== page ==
is dying has indigestion so until it's back from the shop, we're blogging by iphone. Not as easy as it sounds. Which is why we've got a shot of Patsy (can you even see her? Lord this is a rotten little camera) on deck this morning, catching some rays.
While we were all learning way more than we had ever hoped to know about nuclear rods and rads and fission and meltdown, the sun rose.
There was a bit of a line at the Malibu Kitchen this morning as we waited to get
an unnaturally large blueberry muffin coffee.
It's an old sign nailed to an old eucalyptus left over from a different era here in Malibu. The dog? MIA.
Just got back from the bluff, where a line of people watched tiny riffles ruffle the beach. Whatever energy is left in the ocean after that catastrophic earthquake in Japan, it's not doing anything unusual here.
What we did have this morning is one of my favorite sights, the bluff reflected in the pool created where the creek meets the sea. The pool persists in one form or another year-round, but it's in March and April that it's at its best, still filled with runoff from the rain, still clean, still clear.
Meet some new neighbors here in Malibu -- a herd of plastic cows. Neater, cleaner, quieter, with less off-gassing.
And for some animals of the non-plastic variety, check out my story about urban homesteading in Altadena in today's LAT food section.
The wildflower season has begin in Malibu, with lupine and penstamon and giant coreopsis making themselves heard. (I'll get coreopsis pix soon -- they're glorious this year.)
But it's these tiny purple blossoms that really grab me, so small they look like confetti in the grass. You have to kneel down and carefully aim the camera to get their little faces in full focus.
So we're up at the barn and the little dog is out chasing her mortal enemy, the ground squirrel, and the big dog is suddenly missing and I'm looking at the hills, sure he's up there cruising for coyotes, but my friend is laughing and he's pointing and at first it's just grass growing near the wood pile and then it moves and look, there's a big brown eye and it blinks, and there's Jake, hiding in plain sight, cleverly camouflaged in case of coyote attack.
The sun rose at 6:15, a minute earlier than the day before, almost eight minutes earlier than the week before. It's a lovely, organic easing into spring, except that Daylight Saving Time starts on Sunday. And then we'll be shoved back into the dark in the morning and, for the entire summer, have no idea just how magically early the dawn breaks.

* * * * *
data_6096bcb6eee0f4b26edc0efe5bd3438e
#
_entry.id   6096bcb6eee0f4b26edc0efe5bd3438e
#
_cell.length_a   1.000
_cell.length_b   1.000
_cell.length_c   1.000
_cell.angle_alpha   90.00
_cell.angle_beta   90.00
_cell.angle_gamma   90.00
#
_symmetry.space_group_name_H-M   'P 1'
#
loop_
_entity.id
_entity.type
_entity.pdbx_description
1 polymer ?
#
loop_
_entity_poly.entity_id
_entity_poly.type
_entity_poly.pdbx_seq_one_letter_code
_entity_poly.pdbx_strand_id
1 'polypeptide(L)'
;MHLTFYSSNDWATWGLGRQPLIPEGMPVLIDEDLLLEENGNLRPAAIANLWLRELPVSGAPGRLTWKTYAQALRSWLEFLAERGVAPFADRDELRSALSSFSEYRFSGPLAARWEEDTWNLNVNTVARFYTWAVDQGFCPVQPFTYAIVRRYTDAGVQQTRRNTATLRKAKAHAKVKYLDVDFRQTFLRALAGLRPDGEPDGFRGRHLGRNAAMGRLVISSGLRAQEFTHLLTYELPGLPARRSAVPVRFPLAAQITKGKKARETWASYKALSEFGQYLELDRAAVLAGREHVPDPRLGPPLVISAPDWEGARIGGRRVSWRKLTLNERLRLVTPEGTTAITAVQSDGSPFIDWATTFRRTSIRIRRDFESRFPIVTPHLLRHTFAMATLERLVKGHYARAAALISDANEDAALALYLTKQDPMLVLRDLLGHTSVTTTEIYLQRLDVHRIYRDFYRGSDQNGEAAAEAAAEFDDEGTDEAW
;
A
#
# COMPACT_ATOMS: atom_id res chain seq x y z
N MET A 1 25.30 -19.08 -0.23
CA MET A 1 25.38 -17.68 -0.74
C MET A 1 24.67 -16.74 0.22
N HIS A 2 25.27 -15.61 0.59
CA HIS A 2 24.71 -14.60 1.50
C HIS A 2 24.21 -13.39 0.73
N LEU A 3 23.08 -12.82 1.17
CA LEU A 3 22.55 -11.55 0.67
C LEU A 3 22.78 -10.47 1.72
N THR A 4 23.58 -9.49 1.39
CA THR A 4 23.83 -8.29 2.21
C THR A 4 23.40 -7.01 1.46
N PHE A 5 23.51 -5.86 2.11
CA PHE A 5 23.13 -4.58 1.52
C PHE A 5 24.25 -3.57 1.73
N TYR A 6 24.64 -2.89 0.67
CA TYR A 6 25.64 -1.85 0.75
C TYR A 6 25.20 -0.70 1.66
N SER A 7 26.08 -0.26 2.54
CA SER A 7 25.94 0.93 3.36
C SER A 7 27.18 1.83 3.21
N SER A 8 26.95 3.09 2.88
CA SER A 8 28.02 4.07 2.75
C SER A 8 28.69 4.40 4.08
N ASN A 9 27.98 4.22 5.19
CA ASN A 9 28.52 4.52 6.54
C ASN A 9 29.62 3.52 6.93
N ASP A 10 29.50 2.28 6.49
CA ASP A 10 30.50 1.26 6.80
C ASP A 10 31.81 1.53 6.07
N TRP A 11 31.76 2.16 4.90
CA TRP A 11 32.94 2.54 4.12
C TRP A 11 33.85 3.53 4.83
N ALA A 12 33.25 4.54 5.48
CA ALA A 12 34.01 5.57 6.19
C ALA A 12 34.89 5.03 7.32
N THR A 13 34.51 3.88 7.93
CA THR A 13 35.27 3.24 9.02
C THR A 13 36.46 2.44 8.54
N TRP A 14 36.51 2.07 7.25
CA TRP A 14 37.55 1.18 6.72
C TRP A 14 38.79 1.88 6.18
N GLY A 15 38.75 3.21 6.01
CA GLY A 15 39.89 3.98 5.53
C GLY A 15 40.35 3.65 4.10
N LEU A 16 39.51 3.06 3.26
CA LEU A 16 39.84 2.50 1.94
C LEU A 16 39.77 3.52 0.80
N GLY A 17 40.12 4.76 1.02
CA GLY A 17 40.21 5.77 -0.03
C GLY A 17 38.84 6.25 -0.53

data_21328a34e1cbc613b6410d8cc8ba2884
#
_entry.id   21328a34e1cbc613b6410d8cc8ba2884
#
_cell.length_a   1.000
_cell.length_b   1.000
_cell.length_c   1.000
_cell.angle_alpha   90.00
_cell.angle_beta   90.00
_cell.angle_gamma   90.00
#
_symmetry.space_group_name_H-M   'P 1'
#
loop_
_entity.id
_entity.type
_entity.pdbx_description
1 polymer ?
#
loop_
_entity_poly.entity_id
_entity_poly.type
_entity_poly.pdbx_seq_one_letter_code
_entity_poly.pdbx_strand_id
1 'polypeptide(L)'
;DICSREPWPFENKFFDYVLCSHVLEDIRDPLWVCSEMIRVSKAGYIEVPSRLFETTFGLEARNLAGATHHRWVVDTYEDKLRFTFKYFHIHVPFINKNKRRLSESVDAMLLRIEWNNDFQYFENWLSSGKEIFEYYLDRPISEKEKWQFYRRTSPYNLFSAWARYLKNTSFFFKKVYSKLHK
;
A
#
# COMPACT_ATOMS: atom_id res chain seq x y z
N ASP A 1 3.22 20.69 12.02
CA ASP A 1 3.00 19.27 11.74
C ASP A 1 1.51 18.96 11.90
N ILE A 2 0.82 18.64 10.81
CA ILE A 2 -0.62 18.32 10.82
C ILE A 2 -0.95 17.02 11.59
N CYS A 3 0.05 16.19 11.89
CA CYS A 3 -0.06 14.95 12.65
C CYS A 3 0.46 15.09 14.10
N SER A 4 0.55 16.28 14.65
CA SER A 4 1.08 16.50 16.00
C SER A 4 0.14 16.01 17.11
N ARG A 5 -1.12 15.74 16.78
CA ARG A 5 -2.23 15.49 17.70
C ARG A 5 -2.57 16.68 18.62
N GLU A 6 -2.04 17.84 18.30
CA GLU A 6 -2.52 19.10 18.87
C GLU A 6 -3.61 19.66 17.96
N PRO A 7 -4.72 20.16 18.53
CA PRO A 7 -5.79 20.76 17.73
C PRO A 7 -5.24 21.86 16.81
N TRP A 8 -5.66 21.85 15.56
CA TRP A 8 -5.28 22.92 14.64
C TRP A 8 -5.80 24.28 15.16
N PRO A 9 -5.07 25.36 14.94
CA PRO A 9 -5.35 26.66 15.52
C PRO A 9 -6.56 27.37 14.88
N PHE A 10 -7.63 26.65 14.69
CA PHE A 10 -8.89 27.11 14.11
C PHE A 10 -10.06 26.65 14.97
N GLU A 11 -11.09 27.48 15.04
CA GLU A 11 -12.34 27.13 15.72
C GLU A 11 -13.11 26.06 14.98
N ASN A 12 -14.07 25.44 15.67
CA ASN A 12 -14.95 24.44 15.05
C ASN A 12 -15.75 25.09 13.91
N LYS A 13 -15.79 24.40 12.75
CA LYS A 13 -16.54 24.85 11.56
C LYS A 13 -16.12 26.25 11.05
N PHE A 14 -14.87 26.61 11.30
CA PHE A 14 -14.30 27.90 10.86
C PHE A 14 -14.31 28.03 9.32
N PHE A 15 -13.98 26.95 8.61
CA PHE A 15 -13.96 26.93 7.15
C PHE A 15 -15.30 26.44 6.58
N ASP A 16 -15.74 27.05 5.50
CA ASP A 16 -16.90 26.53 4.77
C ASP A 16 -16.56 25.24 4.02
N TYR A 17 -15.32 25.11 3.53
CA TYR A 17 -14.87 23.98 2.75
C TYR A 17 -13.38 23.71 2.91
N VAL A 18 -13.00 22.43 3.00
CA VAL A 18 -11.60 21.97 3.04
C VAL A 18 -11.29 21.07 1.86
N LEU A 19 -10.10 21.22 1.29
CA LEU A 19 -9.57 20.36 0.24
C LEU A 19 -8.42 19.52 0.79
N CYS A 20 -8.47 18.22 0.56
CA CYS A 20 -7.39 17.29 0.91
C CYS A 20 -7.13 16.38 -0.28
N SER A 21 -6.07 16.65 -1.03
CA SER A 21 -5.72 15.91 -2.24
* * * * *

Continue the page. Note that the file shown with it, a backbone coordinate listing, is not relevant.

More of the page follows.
In theory, it's a year-round creek, though in practice we see it most reliably after a rain. Right now, it's running every day, a lure for the birds and dogs and kids in the canyon. I love the bridges it runs under, solidly built in another era.
Malibu is horse country and it's fairly common for us to encounter a few when we're out and about. Maisie invariably hangs from the car window, breathes in deep and swoons with joy.
It's dark and drippy here today. Period. No shifting clouds, no drifting fog, just a thick, wet slab of atmosphere crouching over us, leaking.
So I'm fighting back with a shot of golden sun and golden sand and blue, blue sky, none of which we see right now but all of which will return, maybe even today, because that's the way it is here in Malibu, reliably, ridiculously, relentlessly beautiful.
This aging water tank sits near the top of a canyon, a crumbling reminder that when the winds whip fire through the SoCal hills, it moves so fast and everything is so far away, you're often on your own.
A few weeks ago, I posted a shot of the windmill in the canyon. Here it is from afar, attached to an odd and lovely house.
Beautiful sunset clouds here the other day. This morning was just as pink, though the clouds have since rolled inland, covered the sky. Forecasters say there's rain on the way.
So, those people who are interested in the house? They came the afternoon of an Oscars party. The table was set for eight, oranges and limes and tequila were ready for margaritas, this great Moroccan chicken dish was braising, Champagne was chilling, brownies cooling on the counter.
A friend said later, those people probably did want to see the house again, but what they really wanted was to stay for dinner. Hey, the more the merrier.